Minnesota History Center, St. Paul, By the fall of 1864, peace and abolition were watchwords and the outcome of the Civil War hinged as much on the ballot box as the battlefield. Step back in time as we re-imagine the music, media and mayhem of this decisive national election as well as the long shadow cast by the U.S.-Dakota War of 1862. Special guests include Randal Dietrich, MNHS Civil War Specialist, Mark Ritchie, MN Secretary of State, Jayne Becker, Ramsey House Site Manager and Civil War era music with The New Pearl Buttons.
Charles A. Lindbergh Historic Site, Little Falls, In this episode of "Birth of Flight" discover how the development of more sophisticated airplanes eventually made twin-engine, long-distance travel feasible. A new standard was introduced, known as Extended Range Twin-Engine Operation. The film starts at 7 p.m. The museum and gift shop are available for a short time before and after the film screening.
Split Rock Lighthouse, Two Harbors, This popular annual event commemorates the 1975 sinking of the freighter "Edmund Fitzgerald" and the loss of her 29 crew members. The lighthouse, fog signal building and visitor center will be open from noon to 6 p.m. A film about the Fitzgerald will be shown in the visitor center continuously throughout the afternoon. At 4:30 p.m. the lighthouse will close temporarily while the names of the crew members are read to the tolling of a ship's bell. Following the ceremony, the beacon will be lit and the tower once again opened for visitors to tour. This is the only opportunity each year when visitors can climb to the top of the tower and see the beacon lit and revolving.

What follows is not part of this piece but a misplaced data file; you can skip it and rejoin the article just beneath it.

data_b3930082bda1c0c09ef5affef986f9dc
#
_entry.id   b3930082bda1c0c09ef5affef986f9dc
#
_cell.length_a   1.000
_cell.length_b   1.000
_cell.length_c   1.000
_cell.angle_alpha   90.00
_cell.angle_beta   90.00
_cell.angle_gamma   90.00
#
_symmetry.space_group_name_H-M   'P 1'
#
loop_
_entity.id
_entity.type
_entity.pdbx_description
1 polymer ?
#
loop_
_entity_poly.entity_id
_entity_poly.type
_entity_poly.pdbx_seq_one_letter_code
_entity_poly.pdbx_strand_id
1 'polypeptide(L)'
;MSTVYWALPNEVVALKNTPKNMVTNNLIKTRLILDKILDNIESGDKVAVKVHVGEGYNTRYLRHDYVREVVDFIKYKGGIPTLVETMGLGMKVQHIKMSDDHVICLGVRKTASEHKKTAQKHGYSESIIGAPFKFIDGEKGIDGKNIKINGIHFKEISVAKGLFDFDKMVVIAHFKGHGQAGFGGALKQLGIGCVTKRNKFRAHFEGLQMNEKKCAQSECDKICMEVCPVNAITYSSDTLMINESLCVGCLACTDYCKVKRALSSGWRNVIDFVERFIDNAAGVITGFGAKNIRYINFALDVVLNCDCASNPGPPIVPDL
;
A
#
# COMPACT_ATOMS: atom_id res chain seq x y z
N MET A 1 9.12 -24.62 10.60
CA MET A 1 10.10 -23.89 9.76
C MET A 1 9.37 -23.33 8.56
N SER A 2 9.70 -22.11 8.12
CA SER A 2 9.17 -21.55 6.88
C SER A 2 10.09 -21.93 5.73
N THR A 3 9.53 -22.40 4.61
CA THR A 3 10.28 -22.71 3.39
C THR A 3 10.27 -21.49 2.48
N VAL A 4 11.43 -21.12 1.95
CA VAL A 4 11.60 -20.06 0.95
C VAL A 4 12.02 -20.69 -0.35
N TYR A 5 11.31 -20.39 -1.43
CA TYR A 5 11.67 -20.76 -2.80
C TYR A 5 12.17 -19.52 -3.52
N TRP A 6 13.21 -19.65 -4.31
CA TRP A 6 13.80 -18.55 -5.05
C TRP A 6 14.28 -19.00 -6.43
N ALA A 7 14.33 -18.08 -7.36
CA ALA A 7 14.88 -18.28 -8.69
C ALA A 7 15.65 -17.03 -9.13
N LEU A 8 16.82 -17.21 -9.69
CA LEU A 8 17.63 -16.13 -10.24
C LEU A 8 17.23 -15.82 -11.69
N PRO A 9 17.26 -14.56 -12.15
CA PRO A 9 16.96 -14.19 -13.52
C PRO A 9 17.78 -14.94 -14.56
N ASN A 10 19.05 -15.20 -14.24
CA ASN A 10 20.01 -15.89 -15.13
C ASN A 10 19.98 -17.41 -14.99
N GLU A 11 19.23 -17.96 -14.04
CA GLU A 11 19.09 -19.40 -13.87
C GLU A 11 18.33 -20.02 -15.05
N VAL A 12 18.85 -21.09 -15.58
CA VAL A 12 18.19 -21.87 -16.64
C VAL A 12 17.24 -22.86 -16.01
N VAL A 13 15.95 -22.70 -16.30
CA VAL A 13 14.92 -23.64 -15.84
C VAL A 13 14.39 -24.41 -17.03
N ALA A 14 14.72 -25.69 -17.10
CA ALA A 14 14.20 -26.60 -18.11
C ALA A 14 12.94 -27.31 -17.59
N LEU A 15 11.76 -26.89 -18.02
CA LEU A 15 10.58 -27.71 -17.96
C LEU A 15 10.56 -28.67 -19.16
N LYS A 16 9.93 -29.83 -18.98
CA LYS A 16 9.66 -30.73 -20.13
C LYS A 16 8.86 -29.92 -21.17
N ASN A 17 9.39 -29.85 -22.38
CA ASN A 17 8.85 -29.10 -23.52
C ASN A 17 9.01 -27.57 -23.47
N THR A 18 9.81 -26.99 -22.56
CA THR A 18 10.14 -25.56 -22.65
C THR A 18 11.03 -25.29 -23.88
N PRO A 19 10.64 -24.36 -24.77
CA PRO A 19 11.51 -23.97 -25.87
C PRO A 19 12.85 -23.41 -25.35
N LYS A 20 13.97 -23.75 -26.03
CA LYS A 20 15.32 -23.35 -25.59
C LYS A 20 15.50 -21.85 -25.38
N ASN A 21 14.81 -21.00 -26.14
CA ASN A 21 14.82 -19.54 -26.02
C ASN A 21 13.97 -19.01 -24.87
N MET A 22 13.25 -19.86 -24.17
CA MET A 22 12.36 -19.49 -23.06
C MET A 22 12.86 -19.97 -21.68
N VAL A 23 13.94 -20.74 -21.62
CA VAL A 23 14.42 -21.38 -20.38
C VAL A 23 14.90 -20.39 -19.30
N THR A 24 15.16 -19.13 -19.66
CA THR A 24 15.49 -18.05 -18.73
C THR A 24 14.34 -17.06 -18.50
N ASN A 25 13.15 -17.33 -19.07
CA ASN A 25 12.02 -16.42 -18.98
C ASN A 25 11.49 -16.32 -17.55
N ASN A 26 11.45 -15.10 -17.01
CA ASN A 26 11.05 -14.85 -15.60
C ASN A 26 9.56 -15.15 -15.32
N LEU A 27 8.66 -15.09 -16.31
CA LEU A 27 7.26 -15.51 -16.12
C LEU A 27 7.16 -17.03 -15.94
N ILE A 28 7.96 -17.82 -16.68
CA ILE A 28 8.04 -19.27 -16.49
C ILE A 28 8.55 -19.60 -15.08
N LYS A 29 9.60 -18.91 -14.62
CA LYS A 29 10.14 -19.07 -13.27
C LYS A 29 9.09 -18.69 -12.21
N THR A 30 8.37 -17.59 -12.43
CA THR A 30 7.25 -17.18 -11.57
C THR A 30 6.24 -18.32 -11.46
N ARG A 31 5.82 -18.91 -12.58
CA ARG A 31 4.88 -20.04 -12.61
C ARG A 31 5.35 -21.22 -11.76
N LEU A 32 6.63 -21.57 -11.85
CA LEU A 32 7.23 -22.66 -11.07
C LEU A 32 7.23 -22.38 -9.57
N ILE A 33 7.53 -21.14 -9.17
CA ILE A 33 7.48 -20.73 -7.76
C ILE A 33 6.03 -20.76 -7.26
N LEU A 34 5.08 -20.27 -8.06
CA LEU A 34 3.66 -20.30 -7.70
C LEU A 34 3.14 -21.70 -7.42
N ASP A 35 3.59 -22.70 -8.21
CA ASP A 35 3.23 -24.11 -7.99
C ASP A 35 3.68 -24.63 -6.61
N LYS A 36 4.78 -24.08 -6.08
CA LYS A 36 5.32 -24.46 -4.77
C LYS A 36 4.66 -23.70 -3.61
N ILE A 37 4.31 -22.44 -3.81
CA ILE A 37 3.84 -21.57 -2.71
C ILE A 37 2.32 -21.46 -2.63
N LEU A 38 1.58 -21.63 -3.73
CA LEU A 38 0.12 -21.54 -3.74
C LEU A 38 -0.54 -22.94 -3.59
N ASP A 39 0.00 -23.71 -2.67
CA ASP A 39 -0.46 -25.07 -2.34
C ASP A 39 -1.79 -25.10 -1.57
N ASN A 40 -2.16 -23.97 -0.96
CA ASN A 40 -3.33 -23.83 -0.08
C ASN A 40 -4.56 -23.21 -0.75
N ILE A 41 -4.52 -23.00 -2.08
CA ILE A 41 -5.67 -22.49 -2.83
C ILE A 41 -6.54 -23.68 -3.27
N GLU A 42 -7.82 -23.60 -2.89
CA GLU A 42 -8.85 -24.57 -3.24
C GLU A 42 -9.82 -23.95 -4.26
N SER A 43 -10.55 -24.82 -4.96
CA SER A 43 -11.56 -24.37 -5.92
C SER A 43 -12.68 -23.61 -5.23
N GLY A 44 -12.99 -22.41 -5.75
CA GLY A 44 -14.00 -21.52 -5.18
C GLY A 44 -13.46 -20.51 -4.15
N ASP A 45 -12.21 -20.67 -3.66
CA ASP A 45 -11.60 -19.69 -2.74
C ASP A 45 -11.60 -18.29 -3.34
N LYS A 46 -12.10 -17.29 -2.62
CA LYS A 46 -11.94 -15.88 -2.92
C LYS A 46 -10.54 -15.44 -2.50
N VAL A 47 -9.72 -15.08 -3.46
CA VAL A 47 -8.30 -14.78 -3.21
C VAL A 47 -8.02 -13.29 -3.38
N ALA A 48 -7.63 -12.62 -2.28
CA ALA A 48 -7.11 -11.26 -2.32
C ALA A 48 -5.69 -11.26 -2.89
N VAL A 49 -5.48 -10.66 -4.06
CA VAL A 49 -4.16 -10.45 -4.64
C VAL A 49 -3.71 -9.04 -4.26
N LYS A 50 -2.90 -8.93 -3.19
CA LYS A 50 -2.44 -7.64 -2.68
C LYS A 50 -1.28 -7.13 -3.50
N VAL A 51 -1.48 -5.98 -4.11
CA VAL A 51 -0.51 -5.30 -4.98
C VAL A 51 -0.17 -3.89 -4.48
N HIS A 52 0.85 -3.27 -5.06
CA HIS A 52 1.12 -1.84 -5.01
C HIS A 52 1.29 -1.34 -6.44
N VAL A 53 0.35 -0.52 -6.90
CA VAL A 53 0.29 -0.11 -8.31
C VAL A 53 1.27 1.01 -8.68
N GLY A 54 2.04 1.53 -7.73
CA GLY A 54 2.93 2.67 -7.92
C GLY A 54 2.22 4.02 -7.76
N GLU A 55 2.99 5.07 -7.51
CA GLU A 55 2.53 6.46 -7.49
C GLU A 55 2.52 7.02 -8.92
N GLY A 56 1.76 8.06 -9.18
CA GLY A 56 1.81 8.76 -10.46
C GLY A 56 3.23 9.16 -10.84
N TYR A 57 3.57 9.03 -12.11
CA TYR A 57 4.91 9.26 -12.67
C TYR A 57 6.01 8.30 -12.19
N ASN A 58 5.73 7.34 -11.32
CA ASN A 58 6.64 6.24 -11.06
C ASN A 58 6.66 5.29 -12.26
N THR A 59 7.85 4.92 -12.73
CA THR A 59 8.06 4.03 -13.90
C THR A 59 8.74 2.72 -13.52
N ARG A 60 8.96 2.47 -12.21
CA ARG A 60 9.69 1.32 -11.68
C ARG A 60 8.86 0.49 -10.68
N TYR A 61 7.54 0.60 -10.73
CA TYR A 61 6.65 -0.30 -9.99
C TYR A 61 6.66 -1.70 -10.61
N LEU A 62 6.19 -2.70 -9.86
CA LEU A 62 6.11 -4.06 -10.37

Oliver H. Kelley Farm, Elk River, Birds are a valuable resoure for gardners and farmers, aiding in insect control and pollination of plants. The Kelley Farm has hundreds of bird species that pass through on migration or that live at the farm year round, including woodpeckers, orioles, blue birds and more. Participants will make a bird feeder to take home complete with directions for mounting. All materials and tools are provided. Workshop does not include a tour of the farm.